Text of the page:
Posts Tagged ‘MDS’

Master Data Services 2012

January 18, 2012

As I mentioned in a pervious post Master Data Services for SQL 2012 is a huge improvement over the SQL Server 2008 R2 version. The biggest difference is the ability for users to manage entities directly in Excel!

This is important because now Data Stewards can perform most of their Master Data Management activities in excel.

Master Data Services (MDS) is the SQL Server solution for master data management. Master data management (MDM) describes the efforts made by an organization to discover and define non-transactional lists of data, with the goal of compiling maintainable master lists. An MDM project generally includes an evaluation and restructuring of internal business processes along with the implementation of MDM technology. The result of a successful MDM solution is reliable, centralized data that can be analyzed, resulting in better business decisions.

With the right training, most business users should be able to implement a Master Data Services solution. In addition, you can use MDS to manage any domain; it’s not specific to managing lists of customers, products, or accounts. When MDS is first installed, it does not include the structure for any domains—you define the domains you need by creating models for them.

Other Master Data Services features include hierarchies, granular security, transactions, data versioning, and business rules.

Master Data Services includes the following components and tools:

  • Master Data Services Configuration Manager, a tool you use to create and configure Master Data Services databases and web applications.
  • Master Data Manager, a web application you use to perform administrative tasks (like creating a model or business rule), and that users access to update data.
  • MDSModelDeploy.exe, a tool you use to create packages of your model objects and data so you can deploy them to other environments.
  • Master Data Services web service, which developers can use to extend or develop custom solutions for Master Data Services.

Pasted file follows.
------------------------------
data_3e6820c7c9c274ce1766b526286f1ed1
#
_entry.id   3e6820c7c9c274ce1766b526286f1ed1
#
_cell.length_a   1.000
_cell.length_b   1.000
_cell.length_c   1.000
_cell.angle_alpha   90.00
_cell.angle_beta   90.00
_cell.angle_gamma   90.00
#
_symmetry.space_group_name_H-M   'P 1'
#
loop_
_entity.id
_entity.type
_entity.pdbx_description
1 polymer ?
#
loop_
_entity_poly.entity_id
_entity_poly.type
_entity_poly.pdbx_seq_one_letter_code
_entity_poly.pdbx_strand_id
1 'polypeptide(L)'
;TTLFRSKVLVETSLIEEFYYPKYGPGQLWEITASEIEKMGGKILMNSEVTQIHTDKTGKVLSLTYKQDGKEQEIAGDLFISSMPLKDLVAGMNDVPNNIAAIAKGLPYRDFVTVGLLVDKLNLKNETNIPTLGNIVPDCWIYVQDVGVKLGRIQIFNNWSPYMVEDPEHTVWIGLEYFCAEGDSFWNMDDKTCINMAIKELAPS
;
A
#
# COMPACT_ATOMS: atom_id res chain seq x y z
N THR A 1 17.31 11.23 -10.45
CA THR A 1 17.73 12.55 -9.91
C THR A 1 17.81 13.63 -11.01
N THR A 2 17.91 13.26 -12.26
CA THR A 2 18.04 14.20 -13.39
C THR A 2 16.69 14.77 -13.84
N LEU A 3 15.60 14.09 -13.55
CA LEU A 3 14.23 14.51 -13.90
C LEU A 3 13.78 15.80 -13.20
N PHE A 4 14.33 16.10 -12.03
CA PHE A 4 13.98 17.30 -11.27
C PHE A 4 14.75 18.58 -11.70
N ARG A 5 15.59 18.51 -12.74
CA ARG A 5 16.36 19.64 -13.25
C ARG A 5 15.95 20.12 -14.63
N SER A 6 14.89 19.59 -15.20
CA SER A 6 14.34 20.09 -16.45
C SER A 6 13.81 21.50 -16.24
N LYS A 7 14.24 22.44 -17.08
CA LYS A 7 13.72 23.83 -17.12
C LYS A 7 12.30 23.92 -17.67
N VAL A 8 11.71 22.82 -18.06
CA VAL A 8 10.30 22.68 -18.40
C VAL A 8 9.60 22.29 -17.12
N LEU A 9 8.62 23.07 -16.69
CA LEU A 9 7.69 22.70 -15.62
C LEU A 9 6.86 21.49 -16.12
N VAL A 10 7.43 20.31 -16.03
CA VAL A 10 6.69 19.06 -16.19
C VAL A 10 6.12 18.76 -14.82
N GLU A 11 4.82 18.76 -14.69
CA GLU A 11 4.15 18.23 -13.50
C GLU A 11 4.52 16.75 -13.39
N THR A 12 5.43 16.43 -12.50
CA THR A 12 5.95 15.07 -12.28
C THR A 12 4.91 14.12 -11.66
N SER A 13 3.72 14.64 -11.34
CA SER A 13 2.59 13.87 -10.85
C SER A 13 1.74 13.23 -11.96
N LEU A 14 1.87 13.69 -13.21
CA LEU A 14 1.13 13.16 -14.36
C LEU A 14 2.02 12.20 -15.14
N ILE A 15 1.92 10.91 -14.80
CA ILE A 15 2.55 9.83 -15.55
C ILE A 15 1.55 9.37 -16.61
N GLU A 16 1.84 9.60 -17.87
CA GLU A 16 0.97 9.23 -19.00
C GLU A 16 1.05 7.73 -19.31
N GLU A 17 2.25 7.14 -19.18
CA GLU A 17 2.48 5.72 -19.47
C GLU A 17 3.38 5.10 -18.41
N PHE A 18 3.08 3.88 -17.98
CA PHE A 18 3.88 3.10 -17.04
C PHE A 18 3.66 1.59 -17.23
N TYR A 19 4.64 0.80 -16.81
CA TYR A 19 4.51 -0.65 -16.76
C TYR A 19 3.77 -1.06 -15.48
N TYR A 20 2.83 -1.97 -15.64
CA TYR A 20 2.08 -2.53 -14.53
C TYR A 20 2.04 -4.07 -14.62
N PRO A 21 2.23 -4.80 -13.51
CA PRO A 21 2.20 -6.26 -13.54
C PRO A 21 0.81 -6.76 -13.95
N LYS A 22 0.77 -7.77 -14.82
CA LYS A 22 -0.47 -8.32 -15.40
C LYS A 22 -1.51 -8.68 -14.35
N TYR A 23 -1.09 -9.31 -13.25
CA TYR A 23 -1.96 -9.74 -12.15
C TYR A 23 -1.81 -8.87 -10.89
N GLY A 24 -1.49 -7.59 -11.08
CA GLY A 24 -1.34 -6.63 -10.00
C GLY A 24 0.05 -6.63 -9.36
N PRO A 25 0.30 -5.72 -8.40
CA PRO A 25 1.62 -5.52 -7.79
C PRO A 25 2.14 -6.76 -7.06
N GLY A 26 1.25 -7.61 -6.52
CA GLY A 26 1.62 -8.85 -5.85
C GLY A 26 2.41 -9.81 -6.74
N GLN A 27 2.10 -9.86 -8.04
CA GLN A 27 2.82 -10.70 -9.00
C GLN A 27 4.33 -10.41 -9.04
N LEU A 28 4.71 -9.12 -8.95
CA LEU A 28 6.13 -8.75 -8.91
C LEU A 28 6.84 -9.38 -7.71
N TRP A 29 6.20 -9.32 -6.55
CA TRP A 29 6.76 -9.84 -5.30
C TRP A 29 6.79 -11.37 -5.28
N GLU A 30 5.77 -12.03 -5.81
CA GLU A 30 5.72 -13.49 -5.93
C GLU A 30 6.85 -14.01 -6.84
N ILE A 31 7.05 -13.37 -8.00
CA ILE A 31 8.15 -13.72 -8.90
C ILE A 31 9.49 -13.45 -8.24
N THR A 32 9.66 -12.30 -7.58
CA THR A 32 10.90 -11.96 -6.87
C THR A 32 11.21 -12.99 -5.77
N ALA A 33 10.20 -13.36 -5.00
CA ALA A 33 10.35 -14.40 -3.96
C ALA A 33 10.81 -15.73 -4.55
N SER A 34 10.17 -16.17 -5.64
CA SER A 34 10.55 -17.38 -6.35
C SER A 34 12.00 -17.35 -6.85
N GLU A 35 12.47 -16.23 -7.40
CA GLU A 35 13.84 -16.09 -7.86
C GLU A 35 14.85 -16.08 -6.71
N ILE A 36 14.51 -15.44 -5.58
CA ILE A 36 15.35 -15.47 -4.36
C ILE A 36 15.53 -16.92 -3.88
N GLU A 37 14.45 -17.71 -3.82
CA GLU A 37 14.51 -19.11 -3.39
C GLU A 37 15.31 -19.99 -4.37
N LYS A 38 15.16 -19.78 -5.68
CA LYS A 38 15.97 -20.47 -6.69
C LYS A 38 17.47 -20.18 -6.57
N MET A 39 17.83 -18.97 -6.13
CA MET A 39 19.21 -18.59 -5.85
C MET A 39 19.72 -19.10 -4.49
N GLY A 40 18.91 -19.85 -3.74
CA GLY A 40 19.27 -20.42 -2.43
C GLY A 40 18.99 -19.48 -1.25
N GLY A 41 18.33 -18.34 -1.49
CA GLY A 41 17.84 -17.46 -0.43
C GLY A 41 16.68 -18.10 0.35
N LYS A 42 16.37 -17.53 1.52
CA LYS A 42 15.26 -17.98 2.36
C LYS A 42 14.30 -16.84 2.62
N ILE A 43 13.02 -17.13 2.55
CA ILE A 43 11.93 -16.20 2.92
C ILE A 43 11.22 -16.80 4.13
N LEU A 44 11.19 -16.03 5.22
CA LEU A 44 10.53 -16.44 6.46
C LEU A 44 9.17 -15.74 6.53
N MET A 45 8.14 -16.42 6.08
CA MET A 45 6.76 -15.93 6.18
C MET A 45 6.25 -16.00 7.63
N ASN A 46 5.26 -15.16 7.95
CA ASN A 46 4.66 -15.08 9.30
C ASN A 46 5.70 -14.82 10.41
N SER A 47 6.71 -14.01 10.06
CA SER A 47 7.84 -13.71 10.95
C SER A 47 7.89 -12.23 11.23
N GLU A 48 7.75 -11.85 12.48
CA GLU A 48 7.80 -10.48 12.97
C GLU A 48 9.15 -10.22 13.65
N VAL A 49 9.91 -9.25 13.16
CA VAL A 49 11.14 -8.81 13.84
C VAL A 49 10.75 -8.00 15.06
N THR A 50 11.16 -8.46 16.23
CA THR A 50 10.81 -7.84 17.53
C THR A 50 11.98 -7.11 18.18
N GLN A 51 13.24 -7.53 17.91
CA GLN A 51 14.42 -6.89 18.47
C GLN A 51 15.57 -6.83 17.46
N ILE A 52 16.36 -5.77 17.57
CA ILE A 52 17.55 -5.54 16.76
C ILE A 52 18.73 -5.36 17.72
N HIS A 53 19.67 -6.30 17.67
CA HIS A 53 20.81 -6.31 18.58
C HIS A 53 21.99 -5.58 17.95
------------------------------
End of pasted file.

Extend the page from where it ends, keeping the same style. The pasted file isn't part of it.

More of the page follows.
• Master Data Services Add-in for Excel, which you use to manage data and create new entities and attributes.

For a summary of MDS resources, see the SQL Server Master Data Services Portal.

**Note: You can upgrade to MDS 2012 without upgrading the SQL Server 2008 R2 instance.

To install MDS follow the MSDN product information

MDS Samples Installation

**To Deploy the Sample packages you will need to use MDSModelDeploy.exe

3. List the MDS web services to connect to if you are unsure of the service name. The default being MDS1 as shown by this command.

MDSModelDeploy.exe listservices

image

4. Deploy the package by pointing to the package file, and connecting to that service listed from step #3. Provide a model name for the model that you want to deploy.

MDSModelDeploy.exe deploynew -package “C:\Program Files\Microsoft SQL Server\110\Master Data Services\Samples\Packages\customer_en.pkg” -model CustomerSample -service MDS1

MDSModelDeploy.exe deploynew -package “C:\Program Files\Microsoft SQL Server\110\Master Data Services\Samples\Packages\chartofaccounts_en.pkg” -model ChartOfAccountsSample -service MDS1

MDSModelDeploy.exe deploynew -package “C:\Program Files\Microsoft SQL Server\110\Master Data Services\Samples\Packages\product_en.pkg” -model ProductsSample -service MDS1

Once the samples are installed then install the Excel plug-in and enjoy